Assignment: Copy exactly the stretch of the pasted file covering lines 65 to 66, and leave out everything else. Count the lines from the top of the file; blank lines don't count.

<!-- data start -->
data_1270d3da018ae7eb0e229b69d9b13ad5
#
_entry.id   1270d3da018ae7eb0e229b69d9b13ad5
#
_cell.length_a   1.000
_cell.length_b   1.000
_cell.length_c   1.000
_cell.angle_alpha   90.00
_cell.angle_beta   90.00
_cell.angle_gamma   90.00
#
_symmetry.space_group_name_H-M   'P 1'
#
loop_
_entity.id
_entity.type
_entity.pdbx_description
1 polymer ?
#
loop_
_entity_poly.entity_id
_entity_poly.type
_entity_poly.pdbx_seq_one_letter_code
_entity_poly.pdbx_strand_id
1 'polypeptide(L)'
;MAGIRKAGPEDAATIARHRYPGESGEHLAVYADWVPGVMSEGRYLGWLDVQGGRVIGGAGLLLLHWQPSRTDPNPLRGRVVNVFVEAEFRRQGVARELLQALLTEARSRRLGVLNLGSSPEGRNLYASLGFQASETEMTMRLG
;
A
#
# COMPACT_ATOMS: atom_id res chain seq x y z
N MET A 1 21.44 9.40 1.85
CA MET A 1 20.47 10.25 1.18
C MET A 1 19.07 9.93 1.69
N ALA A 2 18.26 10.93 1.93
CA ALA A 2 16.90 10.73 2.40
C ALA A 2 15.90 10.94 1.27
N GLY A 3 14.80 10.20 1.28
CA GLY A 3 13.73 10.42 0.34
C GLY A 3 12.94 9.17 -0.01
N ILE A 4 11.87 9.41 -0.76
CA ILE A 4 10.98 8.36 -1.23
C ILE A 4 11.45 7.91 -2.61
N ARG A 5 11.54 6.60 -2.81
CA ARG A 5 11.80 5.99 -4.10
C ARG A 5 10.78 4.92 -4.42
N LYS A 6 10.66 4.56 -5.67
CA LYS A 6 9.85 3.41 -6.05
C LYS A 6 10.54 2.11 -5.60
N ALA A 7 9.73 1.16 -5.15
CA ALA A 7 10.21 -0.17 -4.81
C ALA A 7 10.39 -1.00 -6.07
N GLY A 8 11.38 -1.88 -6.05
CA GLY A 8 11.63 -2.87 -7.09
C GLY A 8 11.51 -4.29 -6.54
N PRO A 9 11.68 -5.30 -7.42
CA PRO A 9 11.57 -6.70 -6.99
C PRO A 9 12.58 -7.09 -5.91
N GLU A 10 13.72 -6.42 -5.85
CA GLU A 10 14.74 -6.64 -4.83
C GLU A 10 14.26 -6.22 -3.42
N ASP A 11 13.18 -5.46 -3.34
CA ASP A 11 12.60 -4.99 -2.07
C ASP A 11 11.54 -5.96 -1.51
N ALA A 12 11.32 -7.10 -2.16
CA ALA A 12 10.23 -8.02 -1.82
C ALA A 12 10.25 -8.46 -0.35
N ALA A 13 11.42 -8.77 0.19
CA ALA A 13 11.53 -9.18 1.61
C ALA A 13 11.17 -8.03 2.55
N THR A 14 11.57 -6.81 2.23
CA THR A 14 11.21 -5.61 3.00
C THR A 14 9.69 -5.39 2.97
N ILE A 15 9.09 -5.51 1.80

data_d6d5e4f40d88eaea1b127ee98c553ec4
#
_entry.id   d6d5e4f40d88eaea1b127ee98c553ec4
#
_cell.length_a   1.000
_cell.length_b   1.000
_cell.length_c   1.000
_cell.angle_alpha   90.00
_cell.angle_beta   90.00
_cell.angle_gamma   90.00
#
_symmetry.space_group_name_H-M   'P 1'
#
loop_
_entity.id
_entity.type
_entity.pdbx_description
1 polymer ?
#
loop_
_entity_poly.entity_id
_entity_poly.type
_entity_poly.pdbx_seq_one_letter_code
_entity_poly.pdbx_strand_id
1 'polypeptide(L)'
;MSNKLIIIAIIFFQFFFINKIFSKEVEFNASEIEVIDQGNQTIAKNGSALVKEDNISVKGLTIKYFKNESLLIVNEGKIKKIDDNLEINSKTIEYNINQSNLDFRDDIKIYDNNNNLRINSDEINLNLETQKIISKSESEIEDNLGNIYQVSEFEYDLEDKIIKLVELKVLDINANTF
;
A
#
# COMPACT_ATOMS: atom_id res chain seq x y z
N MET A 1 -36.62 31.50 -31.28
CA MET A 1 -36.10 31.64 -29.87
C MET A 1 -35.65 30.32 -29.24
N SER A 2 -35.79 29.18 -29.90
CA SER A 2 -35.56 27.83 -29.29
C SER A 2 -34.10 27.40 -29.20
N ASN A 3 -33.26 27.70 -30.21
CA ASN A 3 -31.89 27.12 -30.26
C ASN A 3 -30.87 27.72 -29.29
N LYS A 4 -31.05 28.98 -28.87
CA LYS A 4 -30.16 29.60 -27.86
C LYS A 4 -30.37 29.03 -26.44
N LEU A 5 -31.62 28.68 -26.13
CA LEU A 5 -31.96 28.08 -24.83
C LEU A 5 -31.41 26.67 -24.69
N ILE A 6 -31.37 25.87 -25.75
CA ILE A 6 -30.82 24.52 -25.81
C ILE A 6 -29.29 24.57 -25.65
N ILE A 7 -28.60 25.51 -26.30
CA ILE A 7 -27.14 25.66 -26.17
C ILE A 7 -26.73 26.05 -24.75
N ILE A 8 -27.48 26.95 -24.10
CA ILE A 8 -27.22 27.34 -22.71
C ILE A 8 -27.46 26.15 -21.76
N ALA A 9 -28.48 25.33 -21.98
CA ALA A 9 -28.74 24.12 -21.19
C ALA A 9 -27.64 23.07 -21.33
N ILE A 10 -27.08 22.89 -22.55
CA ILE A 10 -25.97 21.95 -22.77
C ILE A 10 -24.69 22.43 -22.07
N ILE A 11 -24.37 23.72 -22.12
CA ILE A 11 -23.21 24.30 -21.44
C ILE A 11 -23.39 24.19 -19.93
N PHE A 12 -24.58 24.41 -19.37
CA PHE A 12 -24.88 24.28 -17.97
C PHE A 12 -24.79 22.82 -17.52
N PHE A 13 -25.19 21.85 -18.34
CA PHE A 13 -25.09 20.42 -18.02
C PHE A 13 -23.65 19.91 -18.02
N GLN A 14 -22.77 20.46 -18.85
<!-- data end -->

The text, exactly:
CA ALA A 12 10.23 -8.02 -1.82
C ALA A 12 10.25 -8.46 -0.35